A plan approved by B.C.’s top doctor ensures NHL teams would be in “bubbles” for the entire time they would be in Vancouver, should the city be selected as a “hub city” when professional hockey resumes.
The families of players would not be with the team, and extensive COVID-19 testing would occur multiple times a day.
According to Dr. Bonnie Henry the plan, which has not been released publicly, requires NHL players and officials to remain separated from the public for the entirety of playoffs.
Dr. Henry has signed off the plan, created by the Vancouver Canucks, and is asking the federal government to consider allowing a modification to the 14-day quarantine that would allow for players to stay isolated together in hotels, team buses and at arenas.
“Teams would have no contact with the public, no spectators and no families,” Dr. Henry said on Thursday.
“So it is the concept that I have said meets our criteria — teams that are in small pods of less than 50, that are in what we will call a household bubble. So it would be very similar to someone coming back to a household in B.C.”
The NHL has raised concerns about the mandatory 14-day quarantine for anyone entering Canada from outside the country. Essential workers are exempt from the quarantine and Dr. Henry has decided NHL players and personnel would not be designated as essential.
Vancouver is one of 10 finalists to be a hub city along with Las Vegas, Dallas, Edmonton, Toronto, Columbus, Pittsburgh, Los Angeles, Minneapolis/St.Paul and Chicago.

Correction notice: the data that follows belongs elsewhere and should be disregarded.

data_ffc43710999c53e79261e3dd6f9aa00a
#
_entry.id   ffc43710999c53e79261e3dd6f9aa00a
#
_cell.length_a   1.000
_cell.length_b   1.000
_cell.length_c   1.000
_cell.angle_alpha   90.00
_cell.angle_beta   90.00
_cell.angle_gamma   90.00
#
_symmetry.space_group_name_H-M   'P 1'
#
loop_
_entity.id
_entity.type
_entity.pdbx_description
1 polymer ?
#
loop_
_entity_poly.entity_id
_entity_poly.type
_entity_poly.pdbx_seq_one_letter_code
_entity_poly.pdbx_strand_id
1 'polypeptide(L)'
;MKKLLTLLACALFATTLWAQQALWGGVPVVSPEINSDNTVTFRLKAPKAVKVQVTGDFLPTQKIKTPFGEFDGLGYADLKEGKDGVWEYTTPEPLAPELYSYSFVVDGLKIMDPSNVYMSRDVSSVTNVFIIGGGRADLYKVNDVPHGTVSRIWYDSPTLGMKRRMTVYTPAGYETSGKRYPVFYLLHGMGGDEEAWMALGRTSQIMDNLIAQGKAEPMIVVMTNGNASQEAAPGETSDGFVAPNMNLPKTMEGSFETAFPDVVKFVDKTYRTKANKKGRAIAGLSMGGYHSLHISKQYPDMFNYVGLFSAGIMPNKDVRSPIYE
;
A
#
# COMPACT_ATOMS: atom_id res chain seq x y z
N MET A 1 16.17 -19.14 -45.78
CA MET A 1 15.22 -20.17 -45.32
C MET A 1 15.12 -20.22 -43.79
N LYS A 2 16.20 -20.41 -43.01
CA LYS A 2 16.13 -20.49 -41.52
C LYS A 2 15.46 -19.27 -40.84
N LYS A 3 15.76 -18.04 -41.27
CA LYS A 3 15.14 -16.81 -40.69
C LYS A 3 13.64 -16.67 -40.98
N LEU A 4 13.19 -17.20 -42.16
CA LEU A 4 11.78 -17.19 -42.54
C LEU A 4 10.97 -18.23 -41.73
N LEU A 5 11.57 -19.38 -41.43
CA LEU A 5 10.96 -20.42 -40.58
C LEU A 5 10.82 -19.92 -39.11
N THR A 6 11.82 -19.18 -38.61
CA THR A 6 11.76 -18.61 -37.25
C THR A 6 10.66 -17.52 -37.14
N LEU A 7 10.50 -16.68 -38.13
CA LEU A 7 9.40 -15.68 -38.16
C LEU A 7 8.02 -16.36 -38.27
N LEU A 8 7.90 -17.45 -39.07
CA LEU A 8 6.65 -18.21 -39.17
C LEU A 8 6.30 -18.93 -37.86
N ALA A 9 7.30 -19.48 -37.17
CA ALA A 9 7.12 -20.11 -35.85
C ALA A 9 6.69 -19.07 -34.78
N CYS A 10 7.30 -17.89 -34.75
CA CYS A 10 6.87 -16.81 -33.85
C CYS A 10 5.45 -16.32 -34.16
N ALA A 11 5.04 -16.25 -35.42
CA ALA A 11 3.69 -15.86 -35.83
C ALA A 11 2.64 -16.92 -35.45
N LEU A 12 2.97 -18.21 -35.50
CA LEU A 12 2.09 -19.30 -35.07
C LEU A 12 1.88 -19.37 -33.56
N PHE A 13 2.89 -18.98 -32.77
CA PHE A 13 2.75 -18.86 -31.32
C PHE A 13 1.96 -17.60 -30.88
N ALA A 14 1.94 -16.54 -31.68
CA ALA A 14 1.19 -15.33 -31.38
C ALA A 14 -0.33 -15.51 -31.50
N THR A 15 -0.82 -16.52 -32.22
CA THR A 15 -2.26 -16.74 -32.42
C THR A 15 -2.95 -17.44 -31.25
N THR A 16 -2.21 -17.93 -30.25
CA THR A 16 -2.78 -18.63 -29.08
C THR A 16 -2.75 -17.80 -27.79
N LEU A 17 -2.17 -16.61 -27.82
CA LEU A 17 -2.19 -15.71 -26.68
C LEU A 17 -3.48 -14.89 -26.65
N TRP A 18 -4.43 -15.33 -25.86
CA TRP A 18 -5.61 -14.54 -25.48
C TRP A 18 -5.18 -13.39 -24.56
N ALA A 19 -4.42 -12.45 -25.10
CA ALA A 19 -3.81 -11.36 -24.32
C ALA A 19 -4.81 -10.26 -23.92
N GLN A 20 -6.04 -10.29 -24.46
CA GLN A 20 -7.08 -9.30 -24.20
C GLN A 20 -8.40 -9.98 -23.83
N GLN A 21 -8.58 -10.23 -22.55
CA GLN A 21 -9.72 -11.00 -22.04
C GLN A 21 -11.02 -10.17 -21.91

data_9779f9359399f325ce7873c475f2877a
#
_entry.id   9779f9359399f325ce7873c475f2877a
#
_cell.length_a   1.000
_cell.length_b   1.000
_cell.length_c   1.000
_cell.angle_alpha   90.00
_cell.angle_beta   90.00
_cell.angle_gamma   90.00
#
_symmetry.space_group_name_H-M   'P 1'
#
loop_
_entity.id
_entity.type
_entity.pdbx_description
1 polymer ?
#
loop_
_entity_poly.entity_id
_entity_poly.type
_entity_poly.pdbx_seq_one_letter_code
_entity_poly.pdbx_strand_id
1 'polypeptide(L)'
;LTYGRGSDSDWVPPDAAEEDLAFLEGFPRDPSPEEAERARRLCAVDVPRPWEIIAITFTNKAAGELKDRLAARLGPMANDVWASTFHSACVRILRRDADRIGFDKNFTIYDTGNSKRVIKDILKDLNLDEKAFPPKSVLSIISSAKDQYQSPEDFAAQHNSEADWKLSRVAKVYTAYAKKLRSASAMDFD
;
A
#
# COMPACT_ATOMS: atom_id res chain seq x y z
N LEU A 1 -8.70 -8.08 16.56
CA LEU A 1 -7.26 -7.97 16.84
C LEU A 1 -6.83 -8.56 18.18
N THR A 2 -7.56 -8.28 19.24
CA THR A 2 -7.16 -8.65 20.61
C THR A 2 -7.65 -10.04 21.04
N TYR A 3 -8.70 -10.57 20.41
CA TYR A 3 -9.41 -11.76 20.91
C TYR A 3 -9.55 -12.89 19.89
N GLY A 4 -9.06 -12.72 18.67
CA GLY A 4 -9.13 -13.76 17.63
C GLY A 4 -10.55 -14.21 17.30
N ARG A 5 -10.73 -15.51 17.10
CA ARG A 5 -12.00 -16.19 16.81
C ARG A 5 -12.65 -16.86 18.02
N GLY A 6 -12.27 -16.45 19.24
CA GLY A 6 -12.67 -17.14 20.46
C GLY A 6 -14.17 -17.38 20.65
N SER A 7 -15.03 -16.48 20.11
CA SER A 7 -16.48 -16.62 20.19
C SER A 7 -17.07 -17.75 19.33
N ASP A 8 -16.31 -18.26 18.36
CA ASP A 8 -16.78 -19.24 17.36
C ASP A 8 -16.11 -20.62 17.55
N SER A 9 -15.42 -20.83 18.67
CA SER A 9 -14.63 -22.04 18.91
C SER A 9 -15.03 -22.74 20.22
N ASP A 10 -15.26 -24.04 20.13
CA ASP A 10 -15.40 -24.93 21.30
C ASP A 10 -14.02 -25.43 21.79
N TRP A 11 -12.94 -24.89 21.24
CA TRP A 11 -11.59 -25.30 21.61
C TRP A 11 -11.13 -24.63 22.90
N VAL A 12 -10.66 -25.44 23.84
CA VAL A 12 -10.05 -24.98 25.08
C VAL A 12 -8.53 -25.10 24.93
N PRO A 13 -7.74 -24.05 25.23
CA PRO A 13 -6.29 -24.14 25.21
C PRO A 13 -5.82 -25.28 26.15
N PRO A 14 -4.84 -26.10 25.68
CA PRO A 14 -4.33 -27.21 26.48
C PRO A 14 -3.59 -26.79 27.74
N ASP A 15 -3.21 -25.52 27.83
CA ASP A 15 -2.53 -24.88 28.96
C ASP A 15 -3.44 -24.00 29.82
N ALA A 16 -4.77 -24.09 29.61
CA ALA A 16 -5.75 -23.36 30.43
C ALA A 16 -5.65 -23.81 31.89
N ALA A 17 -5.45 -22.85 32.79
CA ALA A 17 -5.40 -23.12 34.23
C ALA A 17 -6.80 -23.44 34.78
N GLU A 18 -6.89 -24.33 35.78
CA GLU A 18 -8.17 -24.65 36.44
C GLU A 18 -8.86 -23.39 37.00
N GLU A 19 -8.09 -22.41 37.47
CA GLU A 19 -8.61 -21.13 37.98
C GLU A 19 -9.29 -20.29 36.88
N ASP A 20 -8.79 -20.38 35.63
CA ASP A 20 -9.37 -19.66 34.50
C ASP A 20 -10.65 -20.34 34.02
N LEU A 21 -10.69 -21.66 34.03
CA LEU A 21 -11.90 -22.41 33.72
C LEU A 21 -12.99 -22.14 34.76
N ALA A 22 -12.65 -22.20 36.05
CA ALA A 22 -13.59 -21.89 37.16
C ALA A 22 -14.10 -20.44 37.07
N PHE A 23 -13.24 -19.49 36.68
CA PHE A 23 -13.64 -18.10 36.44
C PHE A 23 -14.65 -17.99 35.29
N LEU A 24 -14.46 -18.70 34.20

The NHL will choose two cities to host 12 teams in an attempt to finish the NHL season. The goal is to start training camps in July and choose a hub city over the next few weeks.
Henry says bringing hockey back to B.C. would be a very good thing, but she wants British Columbians to know this is “not for today.”
“Let me be clear, there are no exceptions to the rules or the public-health guidelines that are in effect in B.C.,” Dr. Henry said.
“And in no way will we compromise all the work that we have done for the health of British Columbians for the NHL or any other group.
“The NHL has provided a proposal for consideration by federal and provincial officials and we have reviewed that and let me also be very clear: the proposal is for a potential for sometime in the future, late summer into the fall.”
The plan was reviewed by both Dr. Henry and the federal public health office.
There would be a “rigorous testing protocol” and a screening protocol that reviews health status every day, multiple times a day.
NHL teams would be in a separate areas, without mixing and mingling with other teams, as well as isolated during transportation to and from the facility.
“They would be in their bubble for the entire time that they’re here. So not just 14 days,” Dr. Henry said.
“It would be maintaining essentially a work quarantine … like we have, for example, with temporary foreign workers with some of the other workers that we have here, or if people are coming home and in a family environment and quarantining in their family environment.
“I was confident that if we’re at that point when we could allow that type of an event to happen in August or September that Vancouver would be an appropriate place to do that and we could do it meeting those criteria very safely.”
Dr. Henry says the league would have an ongoing partnership with public health if Vancouver is chosen as a hub city.
She added that if somebody did test positive for COVID-19 there would be a plan for how that team would all be isolated and the province would have a plan for managing that individual.
“There was the possibility, of course, and this is I think what the NHL was most concerned about, if people do test positive once they’re in that bubble that could affect the entire tournament,” Dr. Henry said.
“So there were provisions for what would happen with that. I have reviewed that plan, and it exceeds the requirements that we have in place even today, and meets our criteria for protecting the community without compromise.”
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